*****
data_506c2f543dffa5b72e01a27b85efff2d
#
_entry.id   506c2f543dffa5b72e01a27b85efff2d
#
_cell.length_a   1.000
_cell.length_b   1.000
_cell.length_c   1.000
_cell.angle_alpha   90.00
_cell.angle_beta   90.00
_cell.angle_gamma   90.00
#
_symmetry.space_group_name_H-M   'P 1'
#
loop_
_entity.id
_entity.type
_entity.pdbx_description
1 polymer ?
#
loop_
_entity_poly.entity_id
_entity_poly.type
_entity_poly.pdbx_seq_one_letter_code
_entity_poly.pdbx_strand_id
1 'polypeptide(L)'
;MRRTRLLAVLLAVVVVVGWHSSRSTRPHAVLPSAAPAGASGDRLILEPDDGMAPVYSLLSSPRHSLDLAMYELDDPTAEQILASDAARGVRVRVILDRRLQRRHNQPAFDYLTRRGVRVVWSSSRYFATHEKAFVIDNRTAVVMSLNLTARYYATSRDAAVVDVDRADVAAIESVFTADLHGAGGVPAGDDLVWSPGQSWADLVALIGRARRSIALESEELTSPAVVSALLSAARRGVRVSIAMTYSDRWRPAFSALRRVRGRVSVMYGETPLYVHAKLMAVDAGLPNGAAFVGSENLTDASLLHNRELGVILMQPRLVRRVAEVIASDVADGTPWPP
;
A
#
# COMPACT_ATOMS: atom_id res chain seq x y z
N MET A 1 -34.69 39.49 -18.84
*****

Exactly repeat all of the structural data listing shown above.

data_506c2f543dffa5b72e01a27b85efff2d
#
_entry.id   506c2f543dffa5b72e01a27b85efff2d
#
_cell.length_a   1.000
_cell.length_b   1.000
_cell.length_c   1.000
_cell.angle_alpha   90.00
_cell.angle_beta   90.00
_cell.angle_gamma   90.00
#
_symmetry.space_group_name_H-M   'P 1'
#
loop_
_entity.id
_entity.type
_entity.pdbx_description
1 polymer ?
#
loop_
_entity_poly.entity_id
_entity_poly.type
_entity_poly.pdbx_seq_one_letter_code
_entity_poly.pdbx_strand_id
1 'polypeptide(L)'
;MRRTRLLAVLLAVVVVVGWHSSRSTRPHAVLPSAAPAGASGDRLILEPDDGMAPVYSLLSSPRHSLDLAMYELDDPTAEQILASDAARGVRVRVILDRRLQRRHNQPAFDYLTRRGVRVVWSSSRYFATHEKAFVIDNRTAVVMSLNLTARYYATSRDAAVVDVDRADVAAIESVFTADLHGAGGVPAGDDLVWSPGQSWADLVALIGRARRSIALESEELTSPAVVSALLSAARRGVRVSIAMTYSDRWRPAFSALRRVRGRVSVMYGETPLYVHAKLMAVDAGLPNGAAFVGSENLTDASLLHNRELGVILMQPRLVRRVAEVIASDVADGTPWPP
;
A
#
# COMPACT_ATOMS: atom_id res chain seq x y z
N MET A 1 -34.69 39.49 -18.84